“In order to build a bridge, I must have anchors in both sides of the canyon.” This quotation is inspired by some thoughts I heard in the latest Andy Stanley leadership podcast. While I don’t believe this was actually said word-for-word, they definitely brought out this idea. If we are to impact people and ever help them to improve, we must focus on building bridges to them . . . and building bridges requires that we have anchors on both the side of the canyon we are on, and an anchor on their side.
The alternate can be compared to shooting arrows over the canyon. We do this by pointing fingers at “them”, by speaking in judgmental sound-bites towards or about “them”, and/or by using our words and position to target “them” to change — without ever realizing that we have no credibility or influence with “them” to begin with.
Anchoring on “Our” Side of the Canyon
Once we decide to build a bridge, we must begin by being certain of where we currently stand. What beliefs and ideas do we know to be true, and what beliefs and ideas do we want to lead those we are trying to reach towards? We don’t need all the answers, but we need the certainty to be solid in where we currently are. An anchor runs deep, and before we are able to even help others, we need to be sure that we don’t have a “log in our own eye” that is blinding us from seeing the world clearly.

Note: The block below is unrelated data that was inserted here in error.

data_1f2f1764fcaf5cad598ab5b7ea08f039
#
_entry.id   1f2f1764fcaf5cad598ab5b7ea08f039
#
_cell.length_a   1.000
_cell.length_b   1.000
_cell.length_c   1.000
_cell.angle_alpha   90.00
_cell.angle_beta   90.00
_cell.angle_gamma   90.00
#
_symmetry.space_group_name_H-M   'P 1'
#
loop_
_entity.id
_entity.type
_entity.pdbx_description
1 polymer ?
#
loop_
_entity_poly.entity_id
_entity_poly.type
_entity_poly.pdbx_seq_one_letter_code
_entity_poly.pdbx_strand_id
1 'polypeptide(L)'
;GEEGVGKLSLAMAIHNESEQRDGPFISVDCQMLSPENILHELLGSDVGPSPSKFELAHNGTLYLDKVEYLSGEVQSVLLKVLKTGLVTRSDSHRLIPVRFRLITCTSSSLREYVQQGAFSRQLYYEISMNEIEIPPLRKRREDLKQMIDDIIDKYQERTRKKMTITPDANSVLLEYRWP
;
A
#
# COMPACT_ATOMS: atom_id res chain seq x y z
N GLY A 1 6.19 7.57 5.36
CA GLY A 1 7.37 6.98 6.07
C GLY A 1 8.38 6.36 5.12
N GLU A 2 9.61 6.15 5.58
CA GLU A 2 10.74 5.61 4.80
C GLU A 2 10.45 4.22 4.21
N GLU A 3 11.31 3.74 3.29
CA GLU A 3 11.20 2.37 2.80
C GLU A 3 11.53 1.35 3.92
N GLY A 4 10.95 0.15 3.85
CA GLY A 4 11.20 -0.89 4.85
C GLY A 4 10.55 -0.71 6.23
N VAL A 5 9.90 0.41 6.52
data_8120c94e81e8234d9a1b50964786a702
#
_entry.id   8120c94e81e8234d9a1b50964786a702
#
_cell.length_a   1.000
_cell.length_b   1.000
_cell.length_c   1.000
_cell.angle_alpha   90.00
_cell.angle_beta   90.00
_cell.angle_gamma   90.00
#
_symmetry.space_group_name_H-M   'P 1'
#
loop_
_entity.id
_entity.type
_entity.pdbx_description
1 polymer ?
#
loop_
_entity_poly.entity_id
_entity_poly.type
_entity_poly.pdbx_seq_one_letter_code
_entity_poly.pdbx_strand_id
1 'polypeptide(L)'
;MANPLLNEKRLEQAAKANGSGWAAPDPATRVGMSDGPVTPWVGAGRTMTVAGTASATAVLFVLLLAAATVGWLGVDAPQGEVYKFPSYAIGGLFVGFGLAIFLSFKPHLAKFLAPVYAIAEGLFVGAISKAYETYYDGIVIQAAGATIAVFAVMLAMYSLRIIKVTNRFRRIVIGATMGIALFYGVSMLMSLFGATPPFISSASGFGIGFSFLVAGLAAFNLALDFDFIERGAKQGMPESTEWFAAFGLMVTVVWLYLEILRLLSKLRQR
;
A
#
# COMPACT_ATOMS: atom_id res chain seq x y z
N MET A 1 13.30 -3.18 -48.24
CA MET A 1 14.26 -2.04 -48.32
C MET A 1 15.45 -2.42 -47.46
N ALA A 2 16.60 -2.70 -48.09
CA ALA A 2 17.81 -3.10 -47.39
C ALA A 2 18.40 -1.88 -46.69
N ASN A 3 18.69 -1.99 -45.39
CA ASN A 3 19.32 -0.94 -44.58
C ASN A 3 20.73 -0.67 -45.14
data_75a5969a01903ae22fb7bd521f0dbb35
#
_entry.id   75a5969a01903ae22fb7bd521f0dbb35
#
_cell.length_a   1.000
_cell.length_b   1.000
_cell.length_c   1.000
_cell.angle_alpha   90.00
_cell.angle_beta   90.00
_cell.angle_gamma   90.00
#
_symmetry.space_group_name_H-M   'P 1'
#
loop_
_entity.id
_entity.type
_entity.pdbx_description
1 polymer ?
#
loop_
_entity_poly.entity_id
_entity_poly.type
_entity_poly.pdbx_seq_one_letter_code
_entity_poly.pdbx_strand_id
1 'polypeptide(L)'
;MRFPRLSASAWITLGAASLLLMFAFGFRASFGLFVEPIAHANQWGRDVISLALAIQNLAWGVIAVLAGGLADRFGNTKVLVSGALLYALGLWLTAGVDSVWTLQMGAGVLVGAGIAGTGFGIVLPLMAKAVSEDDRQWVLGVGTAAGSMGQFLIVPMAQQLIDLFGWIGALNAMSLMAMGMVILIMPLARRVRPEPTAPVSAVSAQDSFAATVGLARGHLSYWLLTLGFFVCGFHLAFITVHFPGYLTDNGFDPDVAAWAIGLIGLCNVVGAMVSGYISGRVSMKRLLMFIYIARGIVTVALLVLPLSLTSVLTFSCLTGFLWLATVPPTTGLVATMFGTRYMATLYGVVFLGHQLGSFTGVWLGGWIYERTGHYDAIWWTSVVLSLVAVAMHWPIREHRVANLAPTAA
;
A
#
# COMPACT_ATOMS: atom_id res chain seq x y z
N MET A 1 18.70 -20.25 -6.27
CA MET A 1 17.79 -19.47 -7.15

Personally for me, this means I need to change some things in my own life. While I am solid in my beliefs, I am not as visible with them as I could/should be. When a bridge is built, the more time passes and the project progresses, the more obvious the place where the bridge leads is evident. If I am not open with others about where I stand, then that makes it very difficult to lead people anywhere, because the “where” has not been defined.
People are unlikely to follow someone (for long) who doesn’t have a clear picture of where things are headed. Any leader who is worthy of followers must have a clear conviction of where they currently are, and where they are headed — and the better they are able to communicate this to their followers, the better. Conviction about a truth will work initially, logic about the truth will last a little longer, but it takes experiencing the truth to solidify it in any follower’s life.
Shooting arrows over a canyon does not lead to any life-changing experience. The only things it leads to are hurt, resentment, and greater distance. Bridge building instead leads to connection, relationship, and new experiences.
Next week, we will look at the next part of bridge building: Anchoring on the far side of the canyon.
In the meantime, would you share your thoughts about bridge-building, about anchoring on the near side of the canyon, and if you have ever shot arrows instead of built bridges.
Thanks in advance! I’m anxious to read your thoughts and experiences!